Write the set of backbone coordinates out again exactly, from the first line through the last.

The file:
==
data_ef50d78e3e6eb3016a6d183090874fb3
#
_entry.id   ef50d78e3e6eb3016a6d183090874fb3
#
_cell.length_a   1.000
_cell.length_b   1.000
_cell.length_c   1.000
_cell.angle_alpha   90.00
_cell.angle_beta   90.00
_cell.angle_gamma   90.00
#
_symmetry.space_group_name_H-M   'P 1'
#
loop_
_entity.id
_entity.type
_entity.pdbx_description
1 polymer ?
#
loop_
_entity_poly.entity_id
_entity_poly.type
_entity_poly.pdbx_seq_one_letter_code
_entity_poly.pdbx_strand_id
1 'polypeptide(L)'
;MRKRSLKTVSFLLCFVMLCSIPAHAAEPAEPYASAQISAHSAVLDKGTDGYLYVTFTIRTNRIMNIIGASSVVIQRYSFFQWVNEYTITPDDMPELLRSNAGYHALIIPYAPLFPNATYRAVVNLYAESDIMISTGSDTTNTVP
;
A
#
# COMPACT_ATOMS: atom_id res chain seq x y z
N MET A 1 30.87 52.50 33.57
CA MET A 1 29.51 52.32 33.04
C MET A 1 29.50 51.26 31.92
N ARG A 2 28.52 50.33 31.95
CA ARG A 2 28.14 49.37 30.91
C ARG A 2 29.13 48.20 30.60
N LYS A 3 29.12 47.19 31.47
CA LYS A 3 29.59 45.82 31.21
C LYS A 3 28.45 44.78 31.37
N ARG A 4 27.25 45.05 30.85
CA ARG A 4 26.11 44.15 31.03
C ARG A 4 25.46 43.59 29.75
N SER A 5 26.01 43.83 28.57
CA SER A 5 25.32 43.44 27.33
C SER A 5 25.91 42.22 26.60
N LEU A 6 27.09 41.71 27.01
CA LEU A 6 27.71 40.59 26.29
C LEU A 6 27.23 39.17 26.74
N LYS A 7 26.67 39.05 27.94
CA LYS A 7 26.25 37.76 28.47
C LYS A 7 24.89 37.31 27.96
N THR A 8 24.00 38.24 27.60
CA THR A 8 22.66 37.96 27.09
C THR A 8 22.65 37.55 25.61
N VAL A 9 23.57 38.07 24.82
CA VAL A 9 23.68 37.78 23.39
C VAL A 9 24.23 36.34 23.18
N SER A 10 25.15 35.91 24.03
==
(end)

data_ef50d78e3e6eb3016a6d183090874fb3
#
_entry.id   ef50d78e3e6eb3016a6d183090874fb3
#
_cell.length_a   1.000
_cell.length_b   1.000
_cell.length_c   1.000
_cell.angle_alpha   90.00
_cell.angle_beta   90.00
_cell.angle_gamma   90.00
#
_symmetry.space_group_name_H-M   'P 1'
#
loop_
_entity.id
_entity.type
_entity.pdbx_description
1 polymer ?
#
loop_
_entity_poly.entity_id
_entity_poly.type
_entity_poly.pdbx_seq_one_letter_code
_entity_poly.pdbx_strand_id
1 'polypeptide(L)'
;MRKRSLKTVSFLLCFVMLCSIPAHAAEPAEPYASAQISAHSAVLDKGTDGYLYVTFTIRTNRIMNIIGASSVVIQRYSFFQWVNEYTITPDDMPELLRSNAGYHALIIPYAPLFPNATYRAVVNLYAESDIMISTGSDTTNTVP
;
A
#
# COMPACT_ATOMS: atom_id res chain seq x y z
N MET A 1 30.87 52.50 33.57
CA MET A 1 29.51 52.32 33.04
C MET A 1 29.50 51.26 31.92
N ARG A 2 28.52 50.33 31.95
CA ARG A 2 28.14 49.37 30.91
C ARG A 2 29.13 48.20 30.60
N LYS A 3 29.12 47.19 31.47
CA LYS A 3 29.59 45.82 31.21
C LYS A 3 28.45 44.78 31.37
N ARG A 4 27.25 45.05 30.85
CA ARG A 4 26.11 44.15 31.03
C ARG A 4 25.46 43.59 29.75
N SER A 5 26.01 43.83 28.57
CA SER A 5 25.32 43.44 27.33
C SER A 5 25.91 42.22 26.60
N LEU A 6 27.09 41.71 27.01
CA LEU A 6 27.71 40.59 26.29
C LEU A 6 27.23 39.17 26.74
N LYS A 7 26.67 39.05 27.94
CA LYS A 7 26.25 37.76 28.47
C LYS A 7 24.89 37.31 27.96
N THR A 8 24.00 38.24 27.60
CA THR A 8 22.66 37.96 27.09
C THR A 8 22.65 37.55 25.61
N VAL A 9 23.57 38.07 24.82
CA VAL A 9 23.68 37.78 23.39
C VAL A 9 24.23 36.34 23.18
N SER A 10 25.15 35.91 24.03